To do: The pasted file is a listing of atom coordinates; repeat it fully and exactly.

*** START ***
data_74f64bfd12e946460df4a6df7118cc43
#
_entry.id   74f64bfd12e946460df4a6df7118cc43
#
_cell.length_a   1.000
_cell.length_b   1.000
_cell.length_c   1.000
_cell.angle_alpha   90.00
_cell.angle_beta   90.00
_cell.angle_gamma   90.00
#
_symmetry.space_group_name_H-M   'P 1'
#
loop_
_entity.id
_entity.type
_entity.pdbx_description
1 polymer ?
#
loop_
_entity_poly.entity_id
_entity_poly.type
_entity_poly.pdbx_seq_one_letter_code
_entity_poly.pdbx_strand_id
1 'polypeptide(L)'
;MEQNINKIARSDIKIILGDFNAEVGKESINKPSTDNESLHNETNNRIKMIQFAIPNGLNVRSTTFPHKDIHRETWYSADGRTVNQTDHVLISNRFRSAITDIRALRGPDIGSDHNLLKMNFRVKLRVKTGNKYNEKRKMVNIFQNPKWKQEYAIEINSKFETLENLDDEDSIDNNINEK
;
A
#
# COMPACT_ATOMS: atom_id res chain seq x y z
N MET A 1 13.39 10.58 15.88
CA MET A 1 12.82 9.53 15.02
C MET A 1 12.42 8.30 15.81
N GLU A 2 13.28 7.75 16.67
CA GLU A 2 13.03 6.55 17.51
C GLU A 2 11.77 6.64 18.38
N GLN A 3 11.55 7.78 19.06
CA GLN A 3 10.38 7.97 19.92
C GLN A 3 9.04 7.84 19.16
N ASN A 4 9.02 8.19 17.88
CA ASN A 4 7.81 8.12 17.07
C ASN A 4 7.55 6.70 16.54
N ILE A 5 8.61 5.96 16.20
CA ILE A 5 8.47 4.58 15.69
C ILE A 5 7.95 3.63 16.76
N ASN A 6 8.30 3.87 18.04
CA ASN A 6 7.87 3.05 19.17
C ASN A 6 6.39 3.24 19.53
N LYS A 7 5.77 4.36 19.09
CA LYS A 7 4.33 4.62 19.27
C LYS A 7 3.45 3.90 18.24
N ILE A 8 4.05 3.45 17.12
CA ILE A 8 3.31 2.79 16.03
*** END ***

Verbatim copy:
data_74f64bfd12e946460df4a6df7118cc43
#
_entry.id   74f64bfd12e946460df4a6df7118cc43
#
_cell.length_a   1.000
_cell.length_b   1.000
_cell.length_c   1.000
_cell.angle_alpha   90.00
_cell.angle_beta   90.00
_cell.angle_gamma   90.00
#
_symmetry.space_group_name_H-M   'P 1'
#
loop_
_entity.id
_entity.type
_entity.pdbx_description
1 polymer ?
#
loop_
_entity_poly.entity_id
_entity_poly.type
_entity_poly.pdbx_seq_one_letter_code
_entity_poly.pdbx_strand_id
1 'polypeptide(L)'
;MEQNINKIARSDIKIILGDFNAEVGKESINKPSTDNESLHNETNNRIKMIQFAIPNGLNVRSTTFPHKDIHRETWYSADGRTVNQTDHVLISNRFRSAITDIRALRGPDIGSDHNLLKMNFRVKLRVKTGNKYNEKRKMVNIFQNPKWKQEYAIEINSKFETLENLDDEDSIDNNINEK
;
A
#
# COMPACT_ATOMS: atom_id res chain seq x y z
N MET A 1 13.39 10.58 15.88
CA MET A 1 12.82 9.53 15.02
C MET A 1 12.42 8.30 15.81
N GLU A 2 13.28 7.75 16.67
CA GLU A 2 13.03 6.55 17.51
C GLU A 2 11.77 6.64 18.38
N GLN A 3 11.55 7.78 19.06
CA GLN A 3 10.38 7.97 19.92
C GLN A 3 9.04 7.84 19.16
N ASN A 4 9.02 8.19 17.88
CA ASN A 4 7.81 8.12 17.07
C ASN A 4 7.55 6.70 16.54
N ILE A 5 8.61 5.96 16.20
CA ILE A 5 8.47 4.58 15.69
C ILE A 5 7.95 3.63 16.76
N ASN A 6 8.30 3.87 18.04
CA ASN A 6 7.87 3.05 19.17
C ASN A 6 6.39 3.24 19.53
N LYS A 7 5.77 4.36 19.09
CA LYS A 7 4.33 4.62 19.27
C LYS A 7 3.45 3.90 18.24
N ILE A 8 4.05 3.45 17.12
CA ILE A 8 3.31 2.79 16.03